Munich Personal RePEc Archive

Does competence of central bank governors influence financial stability?

Ozili, Peterson K (2020): Does competence of central bank governors influence financial stability? Forthcoming in:

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Abstract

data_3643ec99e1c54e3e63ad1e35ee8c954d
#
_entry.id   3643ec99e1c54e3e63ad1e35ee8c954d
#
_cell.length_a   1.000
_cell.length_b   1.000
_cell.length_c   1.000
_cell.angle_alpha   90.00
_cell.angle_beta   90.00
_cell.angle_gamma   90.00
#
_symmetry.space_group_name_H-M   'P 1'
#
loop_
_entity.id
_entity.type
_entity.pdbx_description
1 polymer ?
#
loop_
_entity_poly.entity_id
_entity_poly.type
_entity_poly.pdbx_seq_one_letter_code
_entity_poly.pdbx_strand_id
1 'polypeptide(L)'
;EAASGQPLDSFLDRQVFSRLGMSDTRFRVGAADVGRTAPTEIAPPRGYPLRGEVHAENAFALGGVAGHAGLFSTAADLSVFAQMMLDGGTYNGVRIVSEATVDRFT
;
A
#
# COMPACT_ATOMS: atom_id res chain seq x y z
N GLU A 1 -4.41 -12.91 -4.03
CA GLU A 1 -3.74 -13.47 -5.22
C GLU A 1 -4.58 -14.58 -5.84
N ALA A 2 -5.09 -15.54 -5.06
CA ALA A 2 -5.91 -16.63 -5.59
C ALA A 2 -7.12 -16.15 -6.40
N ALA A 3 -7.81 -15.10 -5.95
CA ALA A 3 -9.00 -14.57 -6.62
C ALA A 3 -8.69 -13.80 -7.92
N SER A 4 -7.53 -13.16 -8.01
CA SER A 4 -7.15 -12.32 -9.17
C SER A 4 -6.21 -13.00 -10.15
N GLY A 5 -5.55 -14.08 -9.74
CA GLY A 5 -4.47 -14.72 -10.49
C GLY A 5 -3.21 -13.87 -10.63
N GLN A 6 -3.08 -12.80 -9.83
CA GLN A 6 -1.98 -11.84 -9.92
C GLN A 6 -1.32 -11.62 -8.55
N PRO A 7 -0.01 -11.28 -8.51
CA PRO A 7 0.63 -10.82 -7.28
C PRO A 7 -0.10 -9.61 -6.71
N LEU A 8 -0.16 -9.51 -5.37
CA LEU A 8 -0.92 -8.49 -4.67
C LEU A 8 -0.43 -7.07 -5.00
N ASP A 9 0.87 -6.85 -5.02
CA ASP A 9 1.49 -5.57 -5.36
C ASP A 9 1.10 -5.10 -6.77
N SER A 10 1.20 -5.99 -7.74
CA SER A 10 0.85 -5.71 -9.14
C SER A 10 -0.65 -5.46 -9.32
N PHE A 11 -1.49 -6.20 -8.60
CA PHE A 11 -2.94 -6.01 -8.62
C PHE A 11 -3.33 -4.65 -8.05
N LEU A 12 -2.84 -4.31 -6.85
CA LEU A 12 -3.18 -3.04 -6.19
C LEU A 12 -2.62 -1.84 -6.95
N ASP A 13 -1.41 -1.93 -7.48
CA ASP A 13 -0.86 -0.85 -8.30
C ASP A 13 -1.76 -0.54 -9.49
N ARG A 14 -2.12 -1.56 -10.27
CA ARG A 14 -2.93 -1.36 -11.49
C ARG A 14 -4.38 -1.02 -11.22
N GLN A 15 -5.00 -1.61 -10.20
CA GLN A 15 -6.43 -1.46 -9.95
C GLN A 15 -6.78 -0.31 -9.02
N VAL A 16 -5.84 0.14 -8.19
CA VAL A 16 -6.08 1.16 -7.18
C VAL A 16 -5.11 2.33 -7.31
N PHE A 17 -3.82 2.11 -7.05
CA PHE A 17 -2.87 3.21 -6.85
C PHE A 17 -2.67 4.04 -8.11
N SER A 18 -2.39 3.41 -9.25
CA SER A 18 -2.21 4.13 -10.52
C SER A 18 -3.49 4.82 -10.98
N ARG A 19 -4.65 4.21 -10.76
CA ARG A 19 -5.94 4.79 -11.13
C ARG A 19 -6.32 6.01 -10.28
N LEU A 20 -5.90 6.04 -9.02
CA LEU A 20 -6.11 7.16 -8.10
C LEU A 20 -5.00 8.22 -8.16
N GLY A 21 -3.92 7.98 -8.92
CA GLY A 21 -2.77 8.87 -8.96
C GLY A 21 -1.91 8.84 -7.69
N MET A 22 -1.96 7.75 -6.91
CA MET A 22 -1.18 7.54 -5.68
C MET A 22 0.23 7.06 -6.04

This study investigates whether the competence of central bank governors affect the stability of the financial system they are responsible for. Using publicly available information about central bank governors from 2000 to 2016 together with data on financial stability and the macro-economy, the findings reveal that central bank governors’ competence promotes financial stability, depending on how competence is measured. Specifically, the findings reveal that the financial system is more stable when the central bank governor is older and male. The financial system is also stable during the tenure of a central bank governor that has a combination of cognitive ability, social capital and technical competence in economics. The gender analyses reveal that the financial system is also stable during the tenure of a female central bank governor that has high social capital or high cognitive abilities while the financial system is relatively less stable during the tenure of a male central bank governor that has high social capital or high cognitive abilities. Comparing developed countries to developing and transition countries, the findings reveal that the financial system of developed countries is more stable during the tenure of a central bank governor that has high cognitive ability, social capital and technical competence in economics while the financial system of developing and transition countries is less stable during the tenure of a central bank governor that has high cognitive ability, social capital and technical competence in economics. Also, there is evidence that the financial system of developing and transition countries is more stable during the tenure of a central bank governor that has knowledge in disciplines other than economics. The findings are consistent with the view that certain characteristics of central bankers shape their beliefs, preferences and choice of policy, which in turn, are consequential for policy outcomes during their tenure.

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